Top: UCLA's first snowfall, 1932.
Bottom: A second snow in January 1949.
One of the most beautiful and rare mornings to ever befall UCLA occurred Jan. 15, 1932, as the campus was unexpectedly covered in a wintry blanket of snow.
Bruins arriving to campus by 8 a.m. found a never-to-be-forgotten panorama: redbrick buildings topped with white icing, trees and shrubs made cottony, and Royce Quad overlaid with two inches of glistening snow.
It soon became clear that instead of the usual scholarly activities, the order of the day was snowman making and a pandemonium of snowball fighting. Some professors, joining in the diversion, officially dismissed classes. Those professors who tried to charge through the barrage to maintain a semblance of order, found that “personalities were not respected,” according to the Daily Bruin.
The playful mayhem was quickly met by a police officer. But as he reached Royce Hall, he was himself deluged with snowballs from all sides, including those thrown from an overhead balcony.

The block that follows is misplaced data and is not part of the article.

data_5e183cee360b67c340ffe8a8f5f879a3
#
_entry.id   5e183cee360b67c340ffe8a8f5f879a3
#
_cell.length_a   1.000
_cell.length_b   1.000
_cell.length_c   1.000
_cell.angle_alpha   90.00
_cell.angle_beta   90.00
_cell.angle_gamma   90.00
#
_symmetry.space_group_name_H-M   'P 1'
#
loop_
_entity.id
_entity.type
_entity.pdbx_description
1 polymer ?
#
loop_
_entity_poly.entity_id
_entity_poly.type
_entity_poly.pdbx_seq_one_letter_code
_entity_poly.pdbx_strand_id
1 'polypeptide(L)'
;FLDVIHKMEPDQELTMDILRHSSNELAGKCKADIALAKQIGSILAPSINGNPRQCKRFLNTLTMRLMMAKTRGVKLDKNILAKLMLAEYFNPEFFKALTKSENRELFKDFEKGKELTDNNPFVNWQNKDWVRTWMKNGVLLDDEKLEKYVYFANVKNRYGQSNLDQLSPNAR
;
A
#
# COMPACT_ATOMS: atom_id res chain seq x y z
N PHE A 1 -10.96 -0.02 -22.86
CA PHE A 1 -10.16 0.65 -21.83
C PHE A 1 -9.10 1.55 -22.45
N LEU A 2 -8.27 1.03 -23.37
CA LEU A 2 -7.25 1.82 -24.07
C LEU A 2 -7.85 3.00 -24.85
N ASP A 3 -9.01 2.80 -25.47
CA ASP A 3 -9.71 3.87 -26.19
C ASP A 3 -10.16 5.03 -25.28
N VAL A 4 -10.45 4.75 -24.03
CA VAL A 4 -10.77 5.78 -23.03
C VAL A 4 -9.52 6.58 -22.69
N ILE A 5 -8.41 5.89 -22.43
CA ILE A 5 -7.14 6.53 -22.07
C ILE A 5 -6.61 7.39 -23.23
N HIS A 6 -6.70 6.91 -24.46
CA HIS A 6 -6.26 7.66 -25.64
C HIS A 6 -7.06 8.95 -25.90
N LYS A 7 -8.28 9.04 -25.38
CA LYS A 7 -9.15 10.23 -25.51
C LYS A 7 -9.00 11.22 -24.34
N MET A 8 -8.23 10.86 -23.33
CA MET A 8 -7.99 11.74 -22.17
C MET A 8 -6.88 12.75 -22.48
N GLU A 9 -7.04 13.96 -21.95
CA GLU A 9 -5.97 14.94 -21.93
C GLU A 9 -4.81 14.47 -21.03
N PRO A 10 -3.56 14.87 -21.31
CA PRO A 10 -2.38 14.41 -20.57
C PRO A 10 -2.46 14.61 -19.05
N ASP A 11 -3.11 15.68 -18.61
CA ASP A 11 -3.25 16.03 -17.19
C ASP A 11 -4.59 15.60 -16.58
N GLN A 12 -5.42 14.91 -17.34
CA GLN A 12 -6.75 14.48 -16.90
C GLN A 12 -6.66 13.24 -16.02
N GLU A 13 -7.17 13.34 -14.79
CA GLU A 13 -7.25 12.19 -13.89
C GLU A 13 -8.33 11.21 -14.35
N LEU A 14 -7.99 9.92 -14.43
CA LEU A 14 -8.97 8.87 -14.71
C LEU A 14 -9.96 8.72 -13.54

The administration was understanding of the exuberant spirits, however: “Let them have their fun,” The Bruin quoted UCLA leaders as saying. This, even after rumors that Ernest Carroll Moore, UCLA’s chief executive, was hit by a snowball — a claim denied by his office.
For three hours, “only the brave ventured out of buildings into the war zone,” The Bruin wrote. Then, as suddenly as it appeared, the snow vanished — melting by 11 a.m., under the bright sun.
As UCLA returned to its normal state, evidence of the morning’s events remained in a few reported black eyes and other minor injuries, a damaged lamp post, a shattered chandelier and 14 broken windows — some of which were reportedly attributed to professors’ inexpert aim. A good sport, Dean of Men Earl J. Miller offered to pay for damages.
In the end, “all was forgiven,” wrote the alumni magazine, “for snow on the UCLA campus is a rare experience indeed.”